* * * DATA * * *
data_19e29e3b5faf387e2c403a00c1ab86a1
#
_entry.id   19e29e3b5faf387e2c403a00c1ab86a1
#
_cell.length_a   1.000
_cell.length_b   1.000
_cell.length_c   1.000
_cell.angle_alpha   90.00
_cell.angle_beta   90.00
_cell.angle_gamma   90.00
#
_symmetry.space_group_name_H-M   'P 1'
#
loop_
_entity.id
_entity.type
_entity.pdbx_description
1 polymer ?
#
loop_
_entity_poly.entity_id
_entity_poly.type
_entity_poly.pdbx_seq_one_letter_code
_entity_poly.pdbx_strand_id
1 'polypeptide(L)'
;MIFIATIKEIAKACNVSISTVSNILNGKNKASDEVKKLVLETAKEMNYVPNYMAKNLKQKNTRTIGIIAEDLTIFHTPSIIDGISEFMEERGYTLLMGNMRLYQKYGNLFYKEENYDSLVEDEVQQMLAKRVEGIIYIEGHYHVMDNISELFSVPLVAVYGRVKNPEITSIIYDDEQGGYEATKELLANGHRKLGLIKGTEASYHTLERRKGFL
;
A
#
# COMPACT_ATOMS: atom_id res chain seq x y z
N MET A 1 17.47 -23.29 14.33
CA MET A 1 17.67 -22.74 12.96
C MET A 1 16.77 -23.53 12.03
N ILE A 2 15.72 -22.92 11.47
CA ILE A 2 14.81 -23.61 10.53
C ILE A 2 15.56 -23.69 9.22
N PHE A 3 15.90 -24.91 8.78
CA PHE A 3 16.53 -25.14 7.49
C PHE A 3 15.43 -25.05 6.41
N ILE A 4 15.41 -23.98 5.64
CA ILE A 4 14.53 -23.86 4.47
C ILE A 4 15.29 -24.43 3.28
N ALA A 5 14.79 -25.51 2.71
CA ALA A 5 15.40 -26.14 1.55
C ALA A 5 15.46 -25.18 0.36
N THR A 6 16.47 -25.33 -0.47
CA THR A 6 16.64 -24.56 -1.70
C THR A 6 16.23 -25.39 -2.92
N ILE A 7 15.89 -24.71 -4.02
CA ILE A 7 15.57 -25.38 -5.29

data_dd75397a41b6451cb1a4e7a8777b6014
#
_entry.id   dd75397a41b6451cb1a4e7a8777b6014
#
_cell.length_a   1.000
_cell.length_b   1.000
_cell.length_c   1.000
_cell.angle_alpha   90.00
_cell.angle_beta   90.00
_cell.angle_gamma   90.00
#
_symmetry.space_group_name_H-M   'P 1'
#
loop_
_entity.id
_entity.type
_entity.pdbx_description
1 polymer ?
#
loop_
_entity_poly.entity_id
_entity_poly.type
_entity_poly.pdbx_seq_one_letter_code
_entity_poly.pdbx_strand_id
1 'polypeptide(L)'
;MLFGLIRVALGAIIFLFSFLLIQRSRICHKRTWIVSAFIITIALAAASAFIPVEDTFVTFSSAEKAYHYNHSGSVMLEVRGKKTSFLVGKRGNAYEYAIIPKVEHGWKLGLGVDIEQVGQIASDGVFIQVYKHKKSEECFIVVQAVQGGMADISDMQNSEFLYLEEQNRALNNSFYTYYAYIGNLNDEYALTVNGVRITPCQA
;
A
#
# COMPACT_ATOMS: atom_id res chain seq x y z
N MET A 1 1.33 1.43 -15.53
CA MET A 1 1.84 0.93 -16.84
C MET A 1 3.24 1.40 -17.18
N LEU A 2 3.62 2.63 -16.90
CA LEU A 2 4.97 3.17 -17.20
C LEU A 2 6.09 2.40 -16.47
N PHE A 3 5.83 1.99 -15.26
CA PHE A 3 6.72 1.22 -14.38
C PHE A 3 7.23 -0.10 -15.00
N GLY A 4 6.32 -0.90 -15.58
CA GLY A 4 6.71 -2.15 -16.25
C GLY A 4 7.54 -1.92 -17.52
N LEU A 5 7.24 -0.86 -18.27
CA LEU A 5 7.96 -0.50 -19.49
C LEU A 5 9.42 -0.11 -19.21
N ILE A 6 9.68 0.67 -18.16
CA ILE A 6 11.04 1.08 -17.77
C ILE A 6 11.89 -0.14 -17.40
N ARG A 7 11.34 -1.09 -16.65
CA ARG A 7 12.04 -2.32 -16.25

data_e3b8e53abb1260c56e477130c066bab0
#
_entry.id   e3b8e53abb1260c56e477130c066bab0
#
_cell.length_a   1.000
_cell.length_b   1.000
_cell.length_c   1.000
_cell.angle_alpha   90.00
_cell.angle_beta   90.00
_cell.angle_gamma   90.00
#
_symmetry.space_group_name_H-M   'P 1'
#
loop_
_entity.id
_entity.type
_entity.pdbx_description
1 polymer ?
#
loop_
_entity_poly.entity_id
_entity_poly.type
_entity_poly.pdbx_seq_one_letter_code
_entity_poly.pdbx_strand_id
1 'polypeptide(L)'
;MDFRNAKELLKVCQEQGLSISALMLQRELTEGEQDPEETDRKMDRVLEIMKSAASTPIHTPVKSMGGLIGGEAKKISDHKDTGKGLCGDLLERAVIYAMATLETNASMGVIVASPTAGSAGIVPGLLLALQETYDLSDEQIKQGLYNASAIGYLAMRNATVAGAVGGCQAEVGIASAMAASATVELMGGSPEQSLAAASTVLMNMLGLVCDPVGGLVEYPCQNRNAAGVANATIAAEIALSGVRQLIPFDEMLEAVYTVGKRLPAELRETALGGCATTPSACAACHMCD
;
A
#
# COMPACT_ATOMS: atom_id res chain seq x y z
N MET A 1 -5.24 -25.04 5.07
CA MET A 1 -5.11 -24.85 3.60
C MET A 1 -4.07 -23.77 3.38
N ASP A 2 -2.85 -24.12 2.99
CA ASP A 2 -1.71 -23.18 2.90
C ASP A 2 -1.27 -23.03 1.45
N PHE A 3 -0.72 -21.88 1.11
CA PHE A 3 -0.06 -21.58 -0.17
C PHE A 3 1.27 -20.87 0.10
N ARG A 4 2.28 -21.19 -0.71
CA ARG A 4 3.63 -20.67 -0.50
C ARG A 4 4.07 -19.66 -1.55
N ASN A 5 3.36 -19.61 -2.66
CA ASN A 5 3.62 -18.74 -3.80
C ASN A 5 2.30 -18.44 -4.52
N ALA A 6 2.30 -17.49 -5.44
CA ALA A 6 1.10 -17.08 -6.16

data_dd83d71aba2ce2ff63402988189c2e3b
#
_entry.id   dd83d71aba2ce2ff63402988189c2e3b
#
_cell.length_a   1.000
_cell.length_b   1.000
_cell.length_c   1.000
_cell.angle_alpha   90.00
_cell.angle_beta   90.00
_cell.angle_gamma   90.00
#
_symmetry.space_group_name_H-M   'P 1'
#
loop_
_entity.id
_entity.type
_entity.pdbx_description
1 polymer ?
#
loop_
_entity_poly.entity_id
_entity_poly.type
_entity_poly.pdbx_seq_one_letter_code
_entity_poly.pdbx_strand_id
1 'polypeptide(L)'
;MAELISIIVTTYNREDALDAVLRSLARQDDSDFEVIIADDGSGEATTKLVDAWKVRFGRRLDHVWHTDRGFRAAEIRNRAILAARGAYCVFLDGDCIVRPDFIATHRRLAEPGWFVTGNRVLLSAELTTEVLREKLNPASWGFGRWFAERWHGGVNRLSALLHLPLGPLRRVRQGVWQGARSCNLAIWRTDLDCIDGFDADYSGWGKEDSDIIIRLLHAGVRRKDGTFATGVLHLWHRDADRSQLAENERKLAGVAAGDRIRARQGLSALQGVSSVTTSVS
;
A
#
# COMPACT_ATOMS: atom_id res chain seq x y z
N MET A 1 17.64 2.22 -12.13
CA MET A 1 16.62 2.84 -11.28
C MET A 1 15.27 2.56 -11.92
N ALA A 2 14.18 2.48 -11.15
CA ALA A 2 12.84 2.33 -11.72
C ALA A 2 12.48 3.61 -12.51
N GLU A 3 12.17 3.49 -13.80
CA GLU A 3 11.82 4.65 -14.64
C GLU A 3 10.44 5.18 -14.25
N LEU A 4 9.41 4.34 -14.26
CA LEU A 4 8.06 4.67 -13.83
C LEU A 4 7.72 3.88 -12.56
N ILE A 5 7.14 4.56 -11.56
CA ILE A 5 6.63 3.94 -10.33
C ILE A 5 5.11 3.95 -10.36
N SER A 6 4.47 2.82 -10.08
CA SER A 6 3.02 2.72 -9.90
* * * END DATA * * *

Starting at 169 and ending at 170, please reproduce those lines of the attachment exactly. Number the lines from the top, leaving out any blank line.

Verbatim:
_entity_poly.type
_entity_poly.pdbx_seq_one_letter_code